Success of Vegas race seen as critical for Champ Car
The Champ Car season begins Sunday at Las Vegas. The success -- or failure -- of the race itself could be a bigger story than the winner, writes John Oreovicz.
LAS VEGAS -- Following an offseason that produced as many questions as answers, Champ Car's inaugural Vegas Grand Prix is likely to feature more of the same.
The focus should be on what happens on the track in the Champ Car World Series' 2007 opener. But given Champ Car's recent "track record" in terms of staging new races, attention is likely to be diverted by the minutiae of the event itself.
Recent examples of Champ Car events that weren't ready for prime time include Miami (2002, a ridiculously tight track with a 76 mph average pole speed); San Jose (2005, where the cars took flight twice a lap over railroad tracks and barreled down a 180-mph straight into a 25- mph hairpin with no runoff area) and Houston (2006, bumpy enough to shake the fillings out of a driver's teeth and also sporting a dangerous lack of runoff).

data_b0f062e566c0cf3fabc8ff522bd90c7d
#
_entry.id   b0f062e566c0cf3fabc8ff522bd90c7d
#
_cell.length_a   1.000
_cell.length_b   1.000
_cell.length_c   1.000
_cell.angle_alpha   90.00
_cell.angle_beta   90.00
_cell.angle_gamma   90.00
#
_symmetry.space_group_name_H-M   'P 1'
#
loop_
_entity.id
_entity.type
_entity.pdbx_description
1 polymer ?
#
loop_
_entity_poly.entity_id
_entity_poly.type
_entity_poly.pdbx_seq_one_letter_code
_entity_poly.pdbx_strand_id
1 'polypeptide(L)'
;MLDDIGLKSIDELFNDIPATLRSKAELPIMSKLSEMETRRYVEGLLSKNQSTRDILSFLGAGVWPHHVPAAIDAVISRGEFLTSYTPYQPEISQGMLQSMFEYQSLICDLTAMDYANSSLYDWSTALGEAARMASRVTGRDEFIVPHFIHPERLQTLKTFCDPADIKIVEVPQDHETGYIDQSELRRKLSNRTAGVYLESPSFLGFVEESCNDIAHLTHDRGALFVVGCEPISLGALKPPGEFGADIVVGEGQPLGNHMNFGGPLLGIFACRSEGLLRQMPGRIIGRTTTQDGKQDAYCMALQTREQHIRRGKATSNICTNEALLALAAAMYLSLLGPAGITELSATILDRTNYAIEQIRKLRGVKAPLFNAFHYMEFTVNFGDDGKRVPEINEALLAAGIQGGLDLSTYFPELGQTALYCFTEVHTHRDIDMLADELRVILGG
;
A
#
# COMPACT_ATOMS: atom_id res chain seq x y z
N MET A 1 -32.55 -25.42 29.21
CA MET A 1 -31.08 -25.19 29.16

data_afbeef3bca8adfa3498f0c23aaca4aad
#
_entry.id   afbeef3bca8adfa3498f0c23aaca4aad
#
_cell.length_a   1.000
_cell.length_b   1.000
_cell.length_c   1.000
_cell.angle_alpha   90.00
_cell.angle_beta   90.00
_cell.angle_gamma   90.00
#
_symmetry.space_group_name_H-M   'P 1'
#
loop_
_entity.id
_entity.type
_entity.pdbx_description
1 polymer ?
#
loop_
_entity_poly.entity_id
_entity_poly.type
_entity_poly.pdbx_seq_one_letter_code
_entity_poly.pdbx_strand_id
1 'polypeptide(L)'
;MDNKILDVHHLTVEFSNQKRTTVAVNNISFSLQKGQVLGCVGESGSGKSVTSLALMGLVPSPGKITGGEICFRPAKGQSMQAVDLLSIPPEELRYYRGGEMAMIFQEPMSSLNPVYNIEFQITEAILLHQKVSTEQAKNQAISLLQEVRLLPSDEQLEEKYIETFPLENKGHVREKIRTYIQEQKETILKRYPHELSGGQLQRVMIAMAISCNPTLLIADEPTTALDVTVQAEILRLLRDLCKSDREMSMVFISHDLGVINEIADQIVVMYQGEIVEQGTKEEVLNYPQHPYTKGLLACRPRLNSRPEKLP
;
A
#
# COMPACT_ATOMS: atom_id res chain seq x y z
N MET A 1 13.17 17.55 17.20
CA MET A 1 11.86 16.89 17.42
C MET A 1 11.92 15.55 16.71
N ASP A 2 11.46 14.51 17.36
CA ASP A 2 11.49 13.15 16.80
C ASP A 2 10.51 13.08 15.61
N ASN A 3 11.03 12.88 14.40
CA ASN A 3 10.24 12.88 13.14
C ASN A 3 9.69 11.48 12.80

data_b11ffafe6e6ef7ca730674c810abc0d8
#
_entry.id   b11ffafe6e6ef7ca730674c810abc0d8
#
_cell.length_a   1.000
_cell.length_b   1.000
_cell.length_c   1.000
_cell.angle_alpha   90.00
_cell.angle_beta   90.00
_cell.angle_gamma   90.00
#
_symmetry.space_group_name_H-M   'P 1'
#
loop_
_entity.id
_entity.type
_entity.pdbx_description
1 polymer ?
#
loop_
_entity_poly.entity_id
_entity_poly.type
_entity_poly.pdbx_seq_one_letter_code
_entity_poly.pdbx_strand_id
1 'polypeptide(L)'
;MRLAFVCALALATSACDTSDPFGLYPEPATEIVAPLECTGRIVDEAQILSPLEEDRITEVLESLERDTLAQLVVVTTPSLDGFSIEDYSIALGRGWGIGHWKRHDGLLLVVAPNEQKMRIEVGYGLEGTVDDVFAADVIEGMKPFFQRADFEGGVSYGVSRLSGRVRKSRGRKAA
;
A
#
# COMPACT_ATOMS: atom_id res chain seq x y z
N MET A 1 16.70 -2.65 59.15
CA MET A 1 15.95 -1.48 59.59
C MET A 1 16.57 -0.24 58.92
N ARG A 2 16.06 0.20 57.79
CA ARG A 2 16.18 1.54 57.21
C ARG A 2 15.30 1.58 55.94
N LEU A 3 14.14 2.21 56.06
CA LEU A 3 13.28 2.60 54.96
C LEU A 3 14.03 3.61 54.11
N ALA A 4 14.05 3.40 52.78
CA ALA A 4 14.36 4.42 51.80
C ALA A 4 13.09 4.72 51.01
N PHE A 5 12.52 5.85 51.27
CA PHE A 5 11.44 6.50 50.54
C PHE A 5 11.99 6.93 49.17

Now the Champ Car series wants to plant roots in Las Vegas, where it failed to catch on as a parking lot race in the early '80s and didn't attract much attention as an add-on to NASCAR truck races at Las Vegas Motor Speedway in 2004 and '05.
What's going to make the third time the charm? Well, for starters, the Vegas GP has been reinvented as one of Champ Car's "three-day downtown festivals of speed." The race will take place on a new street course, not on the Vegas strip, but in the heart of downtown, near the venerable Golden Nugget casino.
Although it is dominated by 90-degree corners, the 2.44-mile layout looks relatively interesting in street course terms. And make no mistake, the track does matter. Good street courses -- like Surfers Paradise, Toronto and former iterations of Long Beach -- can be even more challenging to drivers than natural terrain road courses. But bad ones make everyone, including fans, want to stay home.
Champ Car is not only confident that it will get the circuit right in the hot spotlight of Las Vegas, series boss Kevin Kalkhoven said he believes the Vegas GP will quickly become a marquee event in American motorsport.